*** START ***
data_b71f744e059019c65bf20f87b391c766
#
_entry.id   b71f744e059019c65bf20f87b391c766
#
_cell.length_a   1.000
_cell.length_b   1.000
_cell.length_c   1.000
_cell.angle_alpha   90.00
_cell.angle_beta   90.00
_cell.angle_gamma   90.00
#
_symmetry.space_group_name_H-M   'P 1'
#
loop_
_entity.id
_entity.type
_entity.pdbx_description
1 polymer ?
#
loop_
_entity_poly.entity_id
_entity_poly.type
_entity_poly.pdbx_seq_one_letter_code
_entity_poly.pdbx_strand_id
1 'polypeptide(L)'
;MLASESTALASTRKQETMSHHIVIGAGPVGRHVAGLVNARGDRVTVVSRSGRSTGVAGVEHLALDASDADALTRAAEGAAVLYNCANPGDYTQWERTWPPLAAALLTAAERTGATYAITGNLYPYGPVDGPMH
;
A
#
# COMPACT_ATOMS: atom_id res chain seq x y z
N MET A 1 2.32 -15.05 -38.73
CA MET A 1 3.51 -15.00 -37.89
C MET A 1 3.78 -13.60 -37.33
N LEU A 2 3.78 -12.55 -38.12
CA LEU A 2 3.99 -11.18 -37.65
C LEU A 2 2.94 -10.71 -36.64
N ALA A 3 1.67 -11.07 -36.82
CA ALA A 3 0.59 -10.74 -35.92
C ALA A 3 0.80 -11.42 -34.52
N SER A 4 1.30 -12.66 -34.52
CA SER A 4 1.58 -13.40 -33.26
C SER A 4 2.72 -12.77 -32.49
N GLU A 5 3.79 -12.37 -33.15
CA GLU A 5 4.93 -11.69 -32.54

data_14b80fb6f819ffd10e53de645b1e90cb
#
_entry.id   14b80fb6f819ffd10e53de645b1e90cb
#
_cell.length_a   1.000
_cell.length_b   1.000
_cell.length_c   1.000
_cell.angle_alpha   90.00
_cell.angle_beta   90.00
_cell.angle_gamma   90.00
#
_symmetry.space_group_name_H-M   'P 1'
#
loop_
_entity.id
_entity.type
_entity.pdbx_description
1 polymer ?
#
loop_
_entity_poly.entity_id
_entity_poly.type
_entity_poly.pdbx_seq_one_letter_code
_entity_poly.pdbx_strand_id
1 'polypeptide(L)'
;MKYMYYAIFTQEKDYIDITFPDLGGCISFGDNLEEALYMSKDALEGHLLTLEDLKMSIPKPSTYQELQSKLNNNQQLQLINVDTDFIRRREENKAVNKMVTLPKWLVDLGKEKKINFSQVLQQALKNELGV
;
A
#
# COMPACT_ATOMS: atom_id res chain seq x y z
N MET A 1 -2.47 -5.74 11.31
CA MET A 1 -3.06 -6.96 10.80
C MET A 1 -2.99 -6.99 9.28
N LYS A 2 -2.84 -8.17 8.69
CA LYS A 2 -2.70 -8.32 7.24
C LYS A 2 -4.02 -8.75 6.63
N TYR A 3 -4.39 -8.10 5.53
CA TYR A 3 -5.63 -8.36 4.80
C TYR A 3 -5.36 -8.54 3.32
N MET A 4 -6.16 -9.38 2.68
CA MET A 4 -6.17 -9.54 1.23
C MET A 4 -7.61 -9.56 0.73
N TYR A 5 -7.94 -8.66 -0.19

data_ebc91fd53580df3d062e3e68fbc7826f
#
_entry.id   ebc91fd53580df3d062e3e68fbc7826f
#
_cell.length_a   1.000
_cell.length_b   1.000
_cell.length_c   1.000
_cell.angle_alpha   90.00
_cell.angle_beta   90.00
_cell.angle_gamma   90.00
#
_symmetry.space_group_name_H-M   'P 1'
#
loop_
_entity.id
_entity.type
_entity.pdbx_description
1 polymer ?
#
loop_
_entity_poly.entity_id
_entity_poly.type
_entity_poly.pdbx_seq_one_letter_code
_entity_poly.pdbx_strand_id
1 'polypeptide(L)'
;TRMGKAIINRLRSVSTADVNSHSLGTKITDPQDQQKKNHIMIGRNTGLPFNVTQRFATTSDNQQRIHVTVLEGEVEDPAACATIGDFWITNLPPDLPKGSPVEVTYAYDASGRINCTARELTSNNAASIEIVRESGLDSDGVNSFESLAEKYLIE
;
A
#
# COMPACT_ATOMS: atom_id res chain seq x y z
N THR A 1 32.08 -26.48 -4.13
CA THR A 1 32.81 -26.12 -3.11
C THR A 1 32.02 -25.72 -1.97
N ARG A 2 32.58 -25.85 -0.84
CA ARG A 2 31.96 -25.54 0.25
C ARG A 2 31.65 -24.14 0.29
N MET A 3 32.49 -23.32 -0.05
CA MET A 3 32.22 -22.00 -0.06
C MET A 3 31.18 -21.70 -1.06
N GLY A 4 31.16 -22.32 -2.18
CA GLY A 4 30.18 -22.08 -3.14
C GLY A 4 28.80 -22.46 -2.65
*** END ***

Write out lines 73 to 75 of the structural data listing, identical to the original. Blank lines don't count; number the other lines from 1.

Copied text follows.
#
# COMPACT_ATOMS: atom_id res chain seq x y z
N MET A 1 -2.47 -5.74 11.31